VPN companies promise improved privacy and security in exchange for a fee, and more often than not, they deliver exceptionally well.
Our downloads are a big part of privacy, so is that hidden from prying eyes, too? I’ve had my fair share of download woes and spent my nights researching, so you don’t have to! So, can VPN downloads be tracked?
VPN downloads are untrackable because any data you send or receive travels through a tunnel and hides the contents of the data. However, VPNs registered in certain countries or under police jurisdiction must reveal user internet activity upon request. VPN private policy determines their data use.
VPNs protect your privacy by hiding the nature of your downloads, although it can become a little messy when law enforcement gets involved.
Let’s explore what your VPN can do with your data, what your ISP can see, and law enforcement’s reach over your download privacy.
Can VPN Downloads Be Tracked?
When you spend time on the internet without a VPN, your ISP (Internet Service Provider) can see the websites you visit, downloads you make, and when they occur.
However, when you use a VPN, it assumes the role of your ISP, preventing it from seeing what information you send and receive.
VPNs hide your identity by masking your IP address, a digital number that every device has that places you in a physical location.
Furthermore, the information you send or receive travels through a tunnel, masking it and preventing anyone from knowing what you send or receive.
When using a VPN, your ISP can see it, and they can even see the volume of data you use, but not the nature of the content.
For this reason, the only party who can see what you download is your VPN company, even though an ISP may be able to tell that you downloaded something by looking at the size of a file.
Are VPN Downloads Trackable?
While VPN companies can promise us increased online privacy, do the same rules apply to law enforcement?
Some VPN companies state that they do not log any of your internet activity, while others use misdirection to avoid telling you what happens to your data. In truth, your privacy is only as safe as the policies of your VPN company.
Police must get consent from your VPN company before they can examine activity logs, much like the FBI needs a warrant from the court before they can bypass the doctor-patient privilege between a psychologist and a patient.
However, this requirement differs mainly depending on which country the VPN company chooses to register its business.
What Is Your VPN’s Jurisdiction?
Regardless of what VPNs state on their website, a registered VPN in a location with stringent data retention regulations is required to store records.
Most premium VPNs do not track your surfing activities daily, but they can save connection logs, IP addresses, session information, and bandwidth use.
As a result, if your VPN service has its base in the United States or the European Union, it cannot claim to have a “no-logging” policy.
The popular VPN service Surfshark registers itself in the Netherlands, where there are no data retention laws. As a result, this would be a much safer VPN service than most other companies.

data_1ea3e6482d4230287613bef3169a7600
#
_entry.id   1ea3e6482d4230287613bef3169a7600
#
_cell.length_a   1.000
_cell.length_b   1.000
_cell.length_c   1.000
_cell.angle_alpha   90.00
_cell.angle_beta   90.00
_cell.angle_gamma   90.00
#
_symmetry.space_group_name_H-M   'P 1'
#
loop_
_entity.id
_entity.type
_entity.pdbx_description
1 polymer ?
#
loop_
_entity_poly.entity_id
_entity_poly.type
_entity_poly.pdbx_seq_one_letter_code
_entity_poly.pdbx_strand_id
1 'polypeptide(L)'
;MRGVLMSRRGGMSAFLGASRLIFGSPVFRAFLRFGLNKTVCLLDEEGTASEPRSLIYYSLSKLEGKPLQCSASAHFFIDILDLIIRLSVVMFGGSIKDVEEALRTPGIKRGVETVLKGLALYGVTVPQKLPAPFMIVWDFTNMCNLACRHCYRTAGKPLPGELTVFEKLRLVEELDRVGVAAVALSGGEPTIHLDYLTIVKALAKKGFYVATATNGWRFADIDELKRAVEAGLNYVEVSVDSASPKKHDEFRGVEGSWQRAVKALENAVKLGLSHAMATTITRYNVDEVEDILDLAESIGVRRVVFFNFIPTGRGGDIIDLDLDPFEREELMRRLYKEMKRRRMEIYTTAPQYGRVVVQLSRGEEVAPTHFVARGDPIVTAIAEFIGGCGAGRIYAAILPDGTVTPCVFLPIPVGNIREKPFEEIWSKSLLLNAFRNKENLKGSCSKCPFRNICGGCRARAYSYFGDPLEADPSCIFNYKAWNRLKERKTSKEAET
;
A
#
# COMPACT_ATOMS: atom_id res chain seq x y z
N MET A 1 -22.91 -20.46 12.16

How Much Log Information Could A VPN Hand Over?
Some VPNs boast a “no-logging” policy, but it may not be entirely truthful. Examine their policy carefully because you might find that they make a habit of collecting user data. For this reason, it’s critical that you don’t overlook privacy policies.
If VPNs hand over logs due to jurisdiction, they hand over-usage logs that record visited websites. They also include connection logs that record connection times, user and VPN IP addresses, and data usage.
When VPNs have a genuine “no-logging” policy, they keep no record of your internet activities, except information for billing and troubleshooting.
In some countries, VPN companies have contracts with government agencies and work together with law enforcement.
For example, every VPN company that provides a service in the US adheres to CALEA (The Commission On Accreditation For Law Enforcement Agencies). They operate by keeping tabs on users’ data traffic flow.
How Can You Make It Harder To Trace Your Downloads?
VPN services can offer features that prevent users from mistakenly downloading without the VPN active.
A Kill Switch Acts As A Safety Net
There are two types of kill switch features that VPN services may offer, namely active and passive.
If you were ever to disconnect from your VPN without knowing it, the kill switch protocol detects the change in your network and tells your device to stop downloading. As a result, it protects it from using potentially dangerous networks.
The VPN kill switch feature does a few things to keep you secure:
- A VPN kill switch scans for changes in your network status or IP address in real-time, analyzing your connection to the VPN server.
- The kill switch function detects any disturbance in your VPN connection right away.
- Depending on your VPN service and settings, the VPN may disconnect your complete device from the internet or only block selected programs.
- When your VPN connection resumes, the VPN app’s kill switch is disabled, and your connection will instantly reconnect.
VPN downloads remain hidden from third parties unless the VPN is registered in a country where law enforcement has jurisdiction over data retention laws.